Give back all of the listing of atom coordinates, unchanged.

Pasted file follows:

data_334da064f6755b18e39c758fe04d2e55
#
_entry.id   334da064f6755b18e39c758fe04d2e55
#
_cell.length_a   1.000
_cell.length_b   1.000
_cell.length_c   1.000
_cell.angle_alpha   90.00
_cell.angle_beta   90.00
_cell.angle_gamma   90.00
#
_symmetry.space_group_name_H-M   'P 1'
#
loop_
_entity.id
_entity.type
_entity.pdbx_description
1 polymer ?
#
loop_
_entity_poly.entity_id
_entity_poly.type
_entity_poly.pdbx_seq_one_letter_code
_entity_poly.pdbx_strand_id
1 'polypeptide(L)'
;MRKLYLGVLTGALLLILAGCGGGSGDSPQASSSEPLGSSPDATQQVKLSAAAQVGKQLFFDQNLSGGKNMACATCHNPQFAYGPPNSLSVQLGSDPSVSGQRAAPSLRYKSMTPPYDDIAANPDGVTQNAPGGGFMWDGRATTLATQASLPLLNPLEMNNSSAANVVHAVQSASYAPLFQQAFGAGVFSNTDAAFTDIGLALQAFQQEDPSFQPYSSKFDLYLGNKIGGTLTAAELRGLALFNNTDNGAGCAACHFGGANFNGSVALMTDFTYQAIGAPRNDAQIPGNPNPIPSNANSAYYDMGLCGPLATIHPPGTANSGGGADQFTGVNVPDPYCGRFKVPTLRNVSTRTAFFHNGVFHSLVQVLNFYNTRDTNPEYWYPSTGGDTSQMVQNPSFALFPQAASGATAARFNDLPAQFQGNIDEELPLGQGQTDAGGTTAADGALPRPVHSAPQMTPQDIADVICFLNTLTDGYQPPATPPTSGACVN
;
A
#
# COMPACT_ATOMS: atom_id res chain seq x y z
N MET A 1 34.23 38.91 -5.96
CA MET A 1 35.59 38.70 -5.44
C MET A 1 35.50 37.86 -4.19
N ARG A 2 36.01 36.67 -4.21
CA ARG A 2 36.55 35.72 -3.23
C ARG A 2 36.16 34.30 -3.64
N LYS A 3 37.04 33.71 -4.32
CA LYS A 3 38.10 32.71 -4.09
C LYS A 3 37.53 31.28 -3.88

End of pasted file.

data_334da064f6755b18e39c758fe04d2e55
#
_entry.id   334da064f6755b18e39c758fe04d2e55
#
_cell.length_a   1.000
_cell.length_b   1.000
_cell.length_c   1.000
_cell.angle_alpha   90.00
_cell.angle_beta   90.00
_cell.angle_gamma   90.00
#
_symmetry.space_group_name_H-M   'P 1'
#
loop_
_entity.id
_entity.type
_entity.pdbx_description
1 polymer ?
#
loop_
_entity_poly.entity_id
_entity_poly.type
_entity_poly.pdbx_seq_one_letter_code
_entity_poly.pdbx_strand_id
1 'polypeptide(L)'
;MRKLYLGVLTGALLLILAGCGGGSGDSPQASSSEPLGSSPDATQQVKLSAAAQVGKQLFFDQNLSGGKNMACATCHNPQFAYGPPNSLSVQLGSDPSVSGQRAAPSLRYKSMTPPYDDIAANPDGVTQNAPGGGFMWDGRATTLATQASLPLLNPLEMNNSSAANVVHAVQSASYAPLFQQAFGAGVFSNTDAAFTDIGLALQAFQQEDPSFQPYSSKFDLYLGNKIGGTLTAAELRGLALFNNTDNGAGCAACHFGGANFNGSVALMTDFTYQAIGAPRNDAQIPGNPNPIPSNANSAYYDMGLCGPLATIHPPGTANSGGGADQFTGVNVPDPYCGRFKVPTLRNVSTRTAFFHNGVFHSLVQVLNFYNTRDTNPEYWYPSTGGDTSQMVQNPSFALFPQAASGATAARFNDLPAQFQGNIDEELPLGQGQTDAGGTTAADGALPRPVHSAPQMTPQDIADVICFLNTLTDGYQPPATPPTSGACVN
;
A
#
# COMPACT_ATOMS: atom_id res chain seq x y z
N MET A 1 34.23 38.91 -5.96
CA MET A 1 35.59 38.70 -5.44
C MET A 1 35.50 37.86 -4.19
N ARG A 2 36.01 36.67 -4.21
CA ARG A 2 36.55 35.72 -3.23
C ARG A 2 36.16 34.30 -3.64
N LYS A 3 37.04 33.71 -4.32
CA LYS A 3 38.10 32.71 -4.09
C LYS A 3 37.53 31.28 -3.88